Saturday, December 26, 2009

The Richmond Theatre Fire

72 people died on December 26, 1811, when the Broad Street Theatre in Richmond, Virginia burned down. Eliza Poe was not one of them.

Though Eliza Poe, mother of Edgar Poe, had performed there and, in fact, gave her last performance there, she was already dead when the building caught fire. Years later, Poe would claim his mother was one of the many victims of that tragedy.

In fact, Eliza Poe had died about two weeks earlier, presumably from tuberculosis. Things moved very quickly from there. Young Edgar may have been taken in by John and Frances Allan as a foster child as early as the same day as Eliza's death. On about December 11, the Allans had him baptized (using the unofficial name "Edgar Allan Poe"). When the fire occurred, the Allan family, including young Edgar, was celebrating the Christmas holiday at Turkey Island, Virginia, southeast of Richmond on the James River. A letter to John Allan dated January 7, 1812, notes: "How fortunate that yourself & family were out of town" when the fire occurred.

A couple years later, a memorial church was built on the former site of the theatre. John Allan purchased one of the pews, number 80, for $340 as the family pew in April 1814.

Poe used the fire for sympathy points in 1829. Seeking to leave the Army and earn an appointment at West Point, he had a colonel named James House write to the general E. P. Gaines: "The said Perry [Poe's Army alias], is one of a family of orphans whose unfortunate parents were the victims of the conflagration of the Richmond theatre." The same letter also incorrectly notes that Allan had adopted Poe as "his son & heir" (neither claim was true).

Poe may have tried to cast his acting parents in a more noble light, considering that most actors were not considered noble by the public at the time (one historian noted that, though audiences loved drama, they did not respect those that performed it). Perhaps not coincidentally, Poe's loving foster-mother Frances Valentine Allan had died just before the claim was made that Eliza Poe died in the fire.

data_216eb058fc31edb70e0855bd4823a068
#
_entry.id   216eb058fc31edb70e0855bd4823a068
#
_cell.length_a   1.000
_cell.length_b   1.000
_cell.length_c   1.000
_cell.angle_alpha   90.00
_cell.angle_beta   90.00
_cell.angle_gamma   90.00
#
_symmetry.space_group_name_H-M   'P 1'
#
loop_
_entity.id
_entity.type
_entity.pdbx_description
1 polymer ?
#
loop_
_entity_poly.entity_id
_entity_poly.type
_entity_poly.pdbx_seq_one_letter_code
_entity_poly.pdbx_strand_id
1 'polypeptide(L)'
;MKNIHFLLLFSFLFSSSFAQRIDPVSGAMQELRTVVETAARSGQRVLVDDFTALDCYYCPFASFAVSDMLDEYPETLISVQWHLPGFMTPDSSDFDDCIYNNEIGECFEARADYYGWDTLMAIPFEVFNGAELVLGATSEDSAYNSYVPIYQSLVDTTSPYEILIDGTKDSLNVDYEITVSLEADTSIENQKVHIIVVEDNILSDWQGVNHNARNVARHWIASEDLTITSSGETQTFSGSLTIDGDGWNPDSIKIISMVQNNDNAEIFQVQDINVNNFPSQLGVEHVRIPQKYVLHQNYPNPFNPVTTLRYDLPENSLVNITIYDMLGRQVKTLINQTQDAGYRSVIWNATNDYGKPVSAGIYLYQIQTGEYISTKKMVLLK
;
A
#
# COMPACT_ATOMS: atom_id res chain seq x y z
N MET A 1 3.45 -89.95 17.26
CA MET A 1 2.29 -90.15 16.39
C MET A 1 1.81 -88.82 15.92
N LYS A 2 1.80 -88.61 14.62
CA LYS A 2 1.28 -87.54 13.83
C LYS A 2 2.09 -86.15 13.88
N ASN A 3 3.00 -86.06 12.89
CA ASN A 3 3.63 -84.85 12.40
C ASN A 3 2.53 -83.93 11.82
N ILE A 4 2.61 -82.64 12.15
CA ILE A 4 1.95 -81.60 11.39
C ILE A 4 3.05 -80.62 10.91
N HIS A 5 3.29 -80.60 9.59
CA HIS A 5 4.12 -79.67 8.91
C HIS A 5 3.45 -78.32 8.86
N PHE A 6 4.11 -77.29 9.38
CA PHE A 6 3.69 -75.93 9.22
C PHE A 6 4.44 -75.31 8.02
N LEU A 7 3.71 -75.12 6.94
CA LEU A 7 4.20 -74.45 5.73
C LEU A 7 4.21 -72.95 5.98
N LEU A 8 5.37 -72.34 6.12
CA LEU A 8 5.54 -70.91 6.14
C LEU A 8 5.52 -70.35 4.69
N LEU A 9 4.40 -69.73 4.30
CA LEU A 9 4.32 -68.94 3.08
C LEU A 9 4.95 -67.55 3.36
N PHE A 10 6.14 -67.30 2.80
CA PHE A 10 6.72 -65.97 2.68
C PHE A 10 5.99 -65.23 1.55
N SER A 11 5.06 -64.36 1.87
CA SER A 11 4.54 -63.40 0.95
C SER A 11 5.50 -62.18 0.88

Interestingly enough, the theatre where Eliza Poe performed for the last time in Boston — the city where her two sons were born — also caught fire. Its stage, however, was preserved. Years later, Poe also "performed" on that same stage in Boston in what has been called the Boston Lyceum "incident." Poe likely did not realize the coincidence.

* The illustration above is from Richmond Then and Now.


Michele Emrath said...

I bookmarked this blog so long ago but am only just getting back to it. What fascinating posts you have written! I think Poe would be most interested in the twists of his own life as you portray them.
What will you do in the new year? Will the blog waft away like so much smoke?


Rob Velella said...

I'll carry on, but the blog ends, I'm afraid. I was tempted to do a more general 19th-century American literary luminaries blog (so I can bring in more of my favorites like Hawthorne and Lowell but also more obscure ones like Duyckinck and Fields) but it takes up so much time!

Michele Emrath said...

Aaahhh...I already joined that site in anticipation of more Valella wisdom. I suppose we'll just have to see what the next year holds for you!

Well congratulations on a very interesting year of Poe. Thank you for keeping us mystery lovers intrigued. I linked to your blog on my Sunday Foreign Post Roundup.